"that was copied and distributed at the time of the funeral, that I will have incised at my expense on an ancient column, as my Father did for a friend of his. Please let me know as soon as possible if there is anything you want changed in the Inscription, as well as the name[s] of his [Åkerström's] Benefactors, so that I can have them incised. My brother and Bassi have taken great care to see that all this goes well, and in good order ..."
Perhaps Francesco never received an answer to this request, or perhaps he regretted offering to assume the expenses himself, but the column was never
erected, and Åkerström's precise resting place in what is now known as the "Parte Antica" of the Cemetery remains unknown. By the end of 1796 the
political climate in Sweden had changed, as Gustav IV reached his majority, there was a political shakeup and Gustav Adolf Reuterholm fell out of favor.
Soon Francesco Piranesi's fortunes changed as well: he lost his post as Sweden's representative in 1798. He and his brother Pietro, proponents of the Roman Republic of 1799, fled to Paris after its fall. Francesco Piranesi never achieved the success and esteem in Paris that he had enjoyed in Rome, and he died in poverty in 1810. His final resting place, like Akerstrom's, is an unmarked grave.*
* It is not even known in which Paris cemetery he is buried. Cf. Caira Lumetti, cit., p. 235.
La pianta della Certosa e la pianta di Francesco Piranesi by Giuseppina Enrica Cinque
and it.frwiki.wiki/wiki/Francesco_Piranesi, which contains much information including:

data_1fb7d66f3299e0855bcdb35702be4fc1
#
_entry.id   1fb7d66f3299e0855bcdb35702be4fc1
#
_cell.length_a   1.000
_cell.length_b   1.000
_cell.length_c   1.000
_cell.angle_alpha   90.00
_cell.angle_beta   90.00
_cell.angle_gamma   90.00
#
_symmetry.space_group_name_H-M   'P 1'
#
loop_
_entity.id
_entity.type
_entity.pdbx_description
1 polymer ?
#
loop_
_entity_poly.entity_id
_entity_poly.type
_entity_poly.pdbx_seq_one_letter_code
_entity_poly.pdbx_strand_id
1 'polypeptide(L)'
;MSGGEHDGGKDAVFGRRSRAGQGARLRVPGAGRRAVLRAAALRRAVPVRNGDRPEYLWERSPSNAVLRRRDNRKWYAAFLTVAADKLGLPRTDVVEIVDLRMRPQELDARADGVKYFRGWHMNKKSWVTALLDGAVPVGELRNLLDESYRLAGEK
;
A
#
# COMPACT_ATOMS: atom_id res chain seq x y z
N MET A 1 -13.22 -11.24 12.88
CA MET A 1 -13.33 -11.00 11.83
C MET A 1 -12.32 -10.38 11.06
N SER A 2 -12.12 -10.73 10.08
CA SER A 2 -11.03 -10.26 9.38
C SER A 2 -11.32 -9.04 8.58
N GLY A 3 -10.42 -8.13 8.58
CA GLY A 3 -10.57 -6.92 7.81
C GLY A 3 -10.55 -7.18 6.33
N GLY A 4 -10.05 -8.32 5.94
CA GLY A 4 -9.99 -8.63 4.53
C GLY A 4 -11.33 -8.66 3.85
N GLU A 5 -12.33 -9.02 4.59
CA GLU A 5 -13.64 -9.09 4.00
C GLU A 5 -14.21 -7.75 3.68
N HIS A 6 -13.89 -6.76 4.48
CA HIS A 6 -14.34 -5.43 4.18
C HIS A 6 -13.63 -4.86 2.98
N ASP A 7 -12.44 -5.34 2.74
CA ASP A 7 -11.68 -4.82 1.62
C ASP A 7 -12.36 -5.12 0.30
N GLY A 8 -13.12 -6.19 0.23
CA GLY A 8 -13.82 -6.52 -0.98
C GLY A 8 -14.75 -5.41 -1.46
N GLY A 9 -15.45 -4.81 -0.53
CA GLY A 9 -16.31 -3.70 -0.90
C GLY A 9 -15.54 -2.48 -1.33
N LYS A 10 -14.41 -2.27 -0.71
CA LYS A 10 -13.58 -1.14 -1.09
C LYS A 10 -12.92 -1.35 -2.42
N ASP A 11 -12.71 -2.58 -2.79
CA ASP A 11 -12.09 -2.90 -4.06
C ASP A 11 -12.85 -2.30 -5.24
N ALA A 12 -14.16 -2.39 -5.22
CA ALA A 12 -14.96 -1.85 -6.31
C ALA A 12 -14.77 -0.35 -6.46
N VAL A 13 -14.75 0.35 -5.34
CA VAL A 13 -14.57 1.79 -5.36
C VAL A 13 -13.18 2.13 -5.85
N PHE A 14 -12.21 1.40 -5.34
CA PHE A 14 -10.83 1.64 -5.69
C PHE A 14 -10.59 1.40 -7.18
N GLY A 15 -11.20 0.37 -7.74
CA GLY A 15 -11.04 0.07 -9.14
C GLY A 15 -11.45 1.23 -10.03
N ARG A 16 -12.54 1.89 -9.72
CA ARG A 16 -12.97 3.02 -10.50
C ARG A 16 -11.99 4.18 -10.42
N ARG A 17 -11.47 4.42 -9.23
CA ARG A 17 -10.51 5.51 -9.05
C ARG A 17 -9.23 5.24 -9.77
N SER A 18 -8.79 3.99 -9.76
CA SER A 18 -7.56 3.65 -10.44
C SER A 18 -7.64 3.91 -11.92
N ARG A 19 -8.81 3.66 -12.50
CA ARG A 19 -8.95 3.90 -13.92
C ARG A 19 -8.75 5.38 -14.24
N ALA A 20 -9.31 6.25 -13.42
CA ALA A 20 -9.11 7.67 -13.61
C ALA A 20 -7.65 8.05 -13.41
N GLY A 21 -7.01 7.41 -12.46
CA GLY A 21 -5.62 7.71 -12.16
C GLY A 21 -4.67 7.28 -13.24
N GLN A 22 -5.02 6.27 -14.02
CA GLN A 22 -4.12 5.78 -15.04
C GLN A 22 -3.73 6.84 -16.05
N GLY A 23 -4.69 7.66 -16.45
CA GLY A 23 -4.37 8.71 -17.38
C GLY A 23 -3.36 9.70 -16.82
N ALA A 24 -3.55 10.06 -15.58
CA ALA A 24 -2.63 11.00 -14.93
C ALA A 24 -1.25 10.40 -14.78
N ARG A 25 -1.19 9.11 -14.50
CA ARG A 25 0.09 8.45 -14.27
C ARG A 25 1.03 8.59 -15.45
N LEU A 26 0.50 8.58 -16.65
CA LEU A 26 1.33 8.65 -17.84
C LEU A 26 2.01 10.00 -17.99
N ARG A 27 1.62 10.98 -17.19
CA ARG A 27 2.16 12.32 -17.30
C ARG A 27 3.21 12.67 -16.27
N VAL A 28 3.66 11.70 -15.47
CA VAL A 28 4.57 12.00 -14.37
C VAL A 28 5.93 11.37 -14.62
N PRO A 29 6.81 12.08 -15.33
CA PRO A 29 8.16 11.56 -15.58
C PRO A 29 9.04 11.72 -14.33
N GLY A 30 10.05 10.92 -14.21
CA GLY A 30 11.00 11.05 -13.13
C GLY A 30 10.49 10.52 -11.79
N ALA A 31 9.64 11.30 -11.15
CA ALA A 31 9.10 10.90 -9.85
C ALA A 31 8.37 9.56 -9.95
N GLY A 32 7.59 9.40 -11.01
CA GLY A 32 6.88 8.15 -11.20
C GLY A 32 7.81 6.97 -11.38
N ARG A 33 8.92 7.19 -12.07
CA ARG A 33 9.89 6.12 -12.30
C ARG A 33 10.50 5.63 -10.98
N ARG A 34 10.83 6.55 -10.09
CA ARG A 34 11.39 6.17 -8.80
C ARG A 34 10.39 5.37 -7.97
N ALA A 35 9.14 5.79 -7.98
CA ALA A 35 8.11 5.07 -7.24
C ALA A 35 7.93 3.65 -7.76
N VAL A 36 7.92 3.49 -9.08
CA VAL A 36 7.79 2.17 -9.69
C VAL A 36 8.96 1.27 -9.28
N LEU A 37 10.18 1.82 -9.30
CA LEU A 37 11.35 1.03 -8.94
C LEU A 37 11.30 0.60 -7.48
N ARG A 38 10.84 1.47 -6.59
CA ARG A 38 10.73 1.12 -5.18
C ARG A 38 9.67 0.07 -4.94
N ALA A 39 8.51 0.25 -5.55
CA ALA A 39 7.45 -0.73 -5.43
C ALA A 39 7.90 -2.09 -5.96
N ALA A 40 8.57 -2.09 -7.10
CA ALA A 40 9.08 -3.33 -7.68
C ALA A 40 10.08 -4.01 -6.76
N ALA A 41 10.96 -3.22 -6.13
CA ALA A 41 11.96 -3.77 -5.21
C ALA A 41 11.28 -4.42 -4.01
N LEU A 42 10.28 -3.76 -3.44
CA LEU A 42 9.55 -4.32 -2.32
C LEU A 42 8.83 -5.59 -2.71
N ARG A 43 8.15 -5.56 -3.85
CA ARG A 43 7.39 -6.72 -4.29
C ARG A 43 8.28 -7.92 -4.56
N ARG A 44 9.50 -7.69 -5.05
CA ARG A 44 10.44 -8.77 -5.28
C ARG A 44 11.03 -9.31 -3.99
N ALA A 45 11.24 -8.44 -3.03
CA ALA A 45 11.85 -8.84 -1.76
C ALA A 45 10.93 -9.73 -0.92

In February 1798, Francesco Piranesi sided with the Roman Republic, this sister Republic of France: he was successively director of the police and commissioner for the administration of finances.
After "the capitulation that delivers Rome to the Anglo-Neapolitans, Francesco and Pietro, forced to flee, land in Marseilles. "They saved with all their luck only the plates engraved by their father", observes the November 1799 edition of The Philosophical Decade, while sensing that "the Piranesi will hasten to publish this interesting collection again, as soon as they arrive in Paris."
The Philosophical Decade, in its edition of December 26, 1799, announces the arrival of the Piranesi brothers in Paris, adding "who had the good fortune to save from the hands of the English and to bring to France the plates of their father's work." The same publication specifies the following, April 29, 1800. that it was the commissioner of war Walville who transported the Piranesi Chalcography from Rome to Marseille declaring himself buyer and owner to obtain authorization to embark, then transmitted by Louis-Alexandre Berthier, Minister of War for transport from Marseille to Paris. Reacting to the desire expressed by Talleyrand to see "everything done to ensure the preservation of a precious establishment," Lucien Bonaparte, Minister of the Interior, provides Francesco and Pietro "an adequate room" (the machine depot) of rue de l'Université adding "all kinds of resources for carrying out their activity."
All the new Francesco information needs to be absorbed and assimilated. And Minor's fabrications--how many are there now? Knowing Francesco's life story after Piranesi's death is important because I'm trying to truthfully portray the young man's life here in the month's before his father's death.
22 October 2023 Sunday